The Journal of Surgical Research vol:146 issue:2 pages:177-183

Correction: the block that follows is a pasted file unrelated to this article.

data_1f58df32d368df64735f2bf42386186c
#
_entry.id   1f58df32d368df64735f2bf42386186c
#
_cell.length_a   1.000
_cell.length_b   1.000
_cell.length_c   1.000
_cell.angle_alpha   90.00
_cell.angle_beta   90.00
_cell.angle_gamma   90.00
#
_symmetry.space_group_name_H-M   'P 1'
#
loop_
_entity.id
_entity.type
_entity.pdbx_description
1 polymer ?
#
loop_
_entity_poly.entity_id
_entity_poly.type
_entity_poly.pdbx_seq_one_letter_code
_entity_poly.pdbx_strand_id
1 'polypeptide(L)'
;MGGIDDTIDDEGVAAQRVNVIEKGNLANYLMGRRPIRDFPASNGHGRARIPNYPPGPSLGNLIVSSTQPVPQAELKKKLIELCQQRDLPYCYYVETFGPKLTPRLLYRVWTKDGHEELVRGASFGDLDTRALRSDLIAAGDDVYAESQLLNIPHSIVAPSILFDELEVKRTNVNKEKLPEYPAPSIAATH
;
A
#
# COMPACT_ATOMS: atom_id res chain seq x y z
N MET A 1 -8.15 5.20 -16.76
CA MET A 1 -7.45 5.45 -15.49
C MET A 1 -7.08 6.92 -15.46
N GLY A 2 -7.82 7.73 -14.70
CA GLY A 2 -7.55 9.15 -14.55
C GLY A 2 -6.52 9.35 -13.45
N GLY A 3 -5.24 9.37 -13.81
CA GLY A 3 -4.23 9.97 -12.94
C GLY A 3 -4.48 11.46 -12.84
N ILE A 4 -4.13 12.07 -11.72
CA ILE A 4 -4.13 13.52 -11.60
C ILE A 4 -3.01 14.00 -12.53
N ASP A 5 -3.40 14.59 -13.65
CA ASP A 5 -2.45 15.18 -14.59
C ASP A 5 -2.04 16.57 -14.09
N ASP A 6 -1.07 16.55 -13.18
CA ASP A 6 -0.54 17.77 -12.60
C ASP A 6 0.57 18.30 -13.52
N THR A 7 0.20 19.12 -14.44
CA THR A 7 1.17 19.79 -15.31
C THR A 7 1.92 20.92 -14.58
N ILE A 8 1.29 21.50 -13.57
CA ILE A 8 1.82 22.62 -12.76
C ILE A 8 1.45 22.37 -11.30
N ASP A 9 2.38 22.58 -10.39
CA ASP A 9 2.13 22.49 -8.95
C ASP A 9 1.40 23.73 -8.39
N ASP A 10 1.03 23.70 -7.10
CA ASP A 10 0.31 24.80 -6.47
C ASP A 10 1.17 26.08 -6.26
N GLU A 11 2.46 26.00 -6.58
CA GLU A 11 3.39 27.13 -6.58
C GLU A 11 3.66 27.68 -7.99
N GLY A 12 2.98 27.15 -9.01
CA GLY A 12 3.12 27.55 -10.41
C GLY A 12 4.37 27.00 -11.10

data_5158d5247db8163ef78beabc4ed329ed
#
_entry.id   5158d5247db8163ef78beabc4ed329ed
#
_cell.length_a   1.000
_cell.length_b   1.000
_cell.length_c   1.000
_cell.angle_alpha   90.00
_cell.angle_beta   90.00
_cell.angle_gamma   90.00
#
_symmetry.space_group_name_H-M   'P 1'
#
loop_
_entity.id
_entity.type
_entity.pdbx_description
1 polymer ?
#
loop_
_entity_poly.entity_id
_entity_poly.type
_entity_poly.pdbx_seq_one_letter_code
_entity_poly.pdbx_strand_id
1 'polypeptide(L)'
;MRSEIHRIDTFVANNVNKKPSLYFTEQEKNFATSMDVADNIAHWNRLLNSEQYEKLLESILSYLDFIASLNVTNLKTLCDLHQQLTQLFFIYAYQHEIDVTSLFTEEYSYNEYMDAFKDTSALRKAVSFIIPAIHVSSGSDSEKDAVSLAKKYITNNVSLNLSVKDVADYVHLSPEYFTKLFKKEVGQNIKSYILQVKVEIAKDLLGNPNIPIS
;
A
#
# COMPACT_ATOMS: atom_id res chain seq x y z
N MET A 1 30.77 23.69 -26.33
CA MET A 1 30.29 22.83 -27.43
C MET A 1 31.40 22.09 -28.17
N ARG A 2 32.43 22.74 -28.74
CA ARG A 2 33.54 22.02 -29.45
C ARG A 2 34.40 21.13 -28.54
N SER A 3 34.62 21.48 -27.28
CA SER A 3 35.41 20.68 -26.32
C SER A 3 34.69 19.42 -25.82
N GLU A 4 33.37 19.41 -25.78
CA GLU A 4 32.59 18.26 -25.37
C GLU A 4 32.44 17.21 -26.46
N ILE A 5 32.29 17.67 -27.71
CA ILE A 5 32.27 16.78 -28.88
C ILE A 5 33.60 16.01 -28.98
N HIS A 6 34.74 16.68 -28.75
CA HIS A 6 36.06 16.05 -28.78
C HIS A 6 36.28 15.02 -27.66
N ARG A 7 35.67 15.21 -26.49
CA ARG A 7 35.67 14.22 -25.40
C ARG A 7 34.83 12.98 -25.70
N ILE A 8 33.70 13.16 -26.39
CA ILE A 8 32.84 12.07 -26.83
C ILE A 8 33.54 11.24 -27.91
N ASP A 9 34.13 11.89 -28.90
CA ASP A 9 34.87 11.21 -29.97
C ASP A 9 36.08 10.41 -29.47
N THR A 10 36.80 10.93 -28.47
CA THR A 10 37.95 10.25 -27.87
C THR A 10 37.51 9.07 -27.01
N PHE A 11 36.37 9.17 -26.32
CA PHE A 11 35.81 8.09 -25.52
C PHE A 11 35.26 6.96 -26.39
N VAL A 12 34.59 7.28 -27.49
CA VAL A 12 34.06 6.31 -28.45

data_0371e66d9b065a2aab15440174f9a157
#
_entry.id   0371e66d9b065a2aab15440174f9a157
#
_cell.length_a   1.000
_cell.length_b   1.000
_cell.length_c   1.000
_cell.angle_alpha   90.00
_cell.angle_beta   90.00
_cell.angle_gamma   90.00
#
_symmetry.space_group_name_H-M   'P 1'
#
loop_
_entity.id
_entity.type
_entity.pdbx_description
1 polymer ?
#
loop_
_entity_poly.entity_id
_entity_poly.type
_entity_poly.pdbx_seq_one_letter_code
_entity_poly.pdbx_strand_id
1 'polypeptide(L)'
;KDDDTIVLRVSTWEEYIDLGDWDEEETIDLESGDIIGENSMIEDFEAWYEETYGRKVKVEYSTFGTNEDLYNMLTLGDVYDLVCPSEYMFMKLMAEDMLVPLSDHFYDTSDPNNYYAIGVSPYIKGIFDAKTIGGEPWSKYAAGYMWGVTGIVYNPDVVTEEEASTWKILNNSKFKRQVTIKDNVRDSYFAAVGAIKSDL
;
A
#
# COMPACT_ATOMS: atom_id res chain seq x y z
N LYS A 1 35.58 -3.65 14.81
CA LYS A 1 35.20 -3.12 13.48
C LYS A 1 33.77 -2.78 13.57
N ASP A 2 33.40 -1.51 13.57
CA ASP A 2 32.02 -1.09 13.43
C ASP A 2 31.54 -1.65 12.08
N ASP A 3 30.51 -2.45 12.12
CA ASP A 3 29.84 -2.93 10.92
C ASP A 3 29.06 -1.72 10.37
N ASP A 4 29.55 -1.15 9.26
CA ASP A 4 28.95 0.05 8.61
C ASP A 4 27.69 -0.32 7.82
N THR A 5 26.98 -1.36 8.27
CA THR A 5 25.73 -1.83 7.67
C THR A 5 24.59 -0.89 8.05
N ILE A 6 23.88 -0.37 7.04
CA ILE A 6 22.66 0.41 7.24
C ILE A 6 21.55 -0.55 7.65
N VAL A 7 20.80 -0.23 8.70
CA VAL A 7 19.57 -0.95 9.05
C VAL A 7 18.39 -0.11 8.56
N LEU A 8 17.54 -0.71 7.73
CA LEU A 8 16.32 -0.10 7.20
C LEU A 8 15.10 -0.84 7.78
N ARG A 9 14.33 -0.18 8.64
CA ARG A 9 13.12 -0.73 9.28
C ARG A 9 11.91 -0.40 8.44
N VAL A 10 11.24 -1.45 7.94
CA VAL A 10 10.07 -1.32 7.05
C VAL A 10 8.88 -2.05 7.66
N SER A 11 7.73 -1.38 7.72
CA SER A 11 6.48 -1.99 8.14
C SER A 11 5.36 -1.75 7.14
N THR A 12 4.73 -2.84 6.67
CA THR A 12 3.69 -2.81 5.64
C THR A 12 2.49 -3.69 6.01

BACKGROUND: Lungs donated after cardiac death (DCD) may significantly reduce current organ shortage. However, the warm ischemic period following circulatory arrest may enhance ischemia-reperfusion injury (IRI). We investigated the possible therapeutic effect of N-acetyl cysteine (NAC), a potent anti-oxidative agent on IRI in a porcine ex vivo lung reperfusion model. MATERIALS AND METHODS: NAC (50 mg/kg) was nebulized to pigs (n = 6/group) prior to sacrifice (NAC-DCD). In DCD-NAC, animals received NAC 15 min after death. Control animals did not receive an aerosol (DCD). Interleukin (IL)-1beta, tumor necrosis factor-alpha, IL-8, lactate dehydrogenase activity and thiobarbituric acid reactive substances were measured and cells were counted in broncho-alveolar lavage from the right lung after a 3-h warm plus 1-h cold ischemic interval. RESULTS: There were no differences in cells between groups, however cell death was lower in NAC-DCD (10.3 +/- 1.5%) and DCD-NAC (7.83 +/- 1.8%) compared to DCD (18.0 +/- 3.8%). IL-1beta levels (111.5 +/- 28.8 pg/mL and 92.2 +/- 51.0 pg/mL versus 250.3 +/- 56.6 pg/mL) and lactate dehydrogenase activity (1258.0 +/- 440.9 U/L and 1606.0 +/- 289.0 U/L versus 2848.0 +/- 760.9 U/L) were significantly lower in NAC-DCD and DCD-NAC compared with DCD, respectively. These postischemic inflammatory markers correlated with functional parameters upon reperfusion of the left lung, reported in a previous study. CONCLUSIONS: Administration of NAC prior to or shortly after circulatory arrest results in a marked reduction of inflammation during the warm ischemic phase.